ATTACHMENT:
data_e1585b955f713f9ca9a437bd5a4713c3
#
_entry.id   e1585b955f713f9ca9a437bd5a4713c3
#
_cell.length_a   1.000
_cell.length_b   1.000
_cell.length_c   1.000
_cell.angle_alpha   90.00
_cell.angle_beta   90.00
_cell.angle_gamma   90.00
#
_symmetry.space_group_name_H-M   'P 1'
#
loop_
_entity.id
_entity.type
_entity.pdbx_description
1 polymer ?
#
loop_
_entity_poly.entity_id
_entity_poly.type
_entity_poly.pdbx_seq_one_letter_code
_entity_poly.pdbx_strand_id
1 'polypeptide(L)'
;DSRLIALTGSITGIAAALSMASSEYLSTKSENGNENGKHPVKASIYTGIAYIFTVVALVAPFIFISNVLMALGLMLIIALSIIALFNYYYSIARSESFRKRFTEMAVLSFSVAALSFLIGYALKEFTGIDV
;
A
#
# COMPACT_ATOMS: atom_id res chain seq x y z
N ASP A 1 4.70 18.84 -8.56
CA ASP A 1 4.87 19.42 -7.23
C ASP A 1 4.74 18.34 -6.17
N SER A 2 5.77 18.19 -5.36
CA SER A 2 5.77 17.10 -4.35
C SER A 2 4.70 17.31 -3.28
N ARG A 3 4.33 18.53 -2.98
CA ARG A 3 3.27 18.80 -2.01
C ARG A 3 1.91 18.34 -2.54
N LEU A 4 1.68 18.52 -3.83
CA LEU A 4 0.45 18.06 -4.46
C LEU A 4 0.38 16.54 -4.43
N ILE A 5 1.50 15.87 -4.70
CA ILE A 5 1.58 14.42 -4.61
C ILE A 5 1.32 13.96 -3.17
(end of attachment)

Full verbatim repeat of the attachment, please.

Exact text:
data_e1585b955f713f9ca9a437bd5a4713c3
#
_entry.id   e1585b955f713f9ca9a437bd5a4713c3
#
_cell.length_a   1.000
_cell.length_b   1.000
_cell.length_c   1.000
_cell.angle_alpha   90.00
_cell.angle_beta   90.00
_cell.angle_gamma   90.00
#
_symmetry.space_group_name_H-M   'P 1'
#
loop_
_entity.id
_entity.type
_entity.pdbx_description
1 polymer ?
#
loop_
_entity_poly.entity_id
_entity_poly.type
_entity_poly.pdbx_seq_one_letter_code
_entity_poly.pdbx_strand_id
1 'polypeptide(L)'
;DSRLIALTGSITGIAAALSMASSEYLSTKSENGNENGKHPVKASIYTGIAYIFTVVALVAPFIFISNVLMALGLMLIIALSIIALFNYYYSIARSESFRKRFTEMAVLSFSVAALSFLIGYALKEFTGIDV
;
A
#
# COMPACT_ATOMS: atom_id res chain seq x y z
N ASP A 1 4.70 18.84 -8.56
CA ASP A 1 4.87 19.42 -7.23
C ASP A 1 4.74 18.34 -6.17
N SER A 2 5.77 18.19 -5.36
CA SER A 2 5.77 17.10 -4.35
C SER A 2 4.70 17.31 -3.28
N ARG A 3 4.33 18.53 -2.98
CA ARG A 3 3.27 18.80 -2.01
C ARG A 3 1.91 18.34 -2.54
N LEU A 4 1.68 18.52 -3.83
CA LEU A 4 0.45 18.06 -4.46
C LEU A 4 0.38 16.54 -4.43
N ILE A 5 1.50 15.87 -4.70
CA ILE A 5 1.58 14.42 -4.61
C ILE A 5 1.32 13.96 -3.17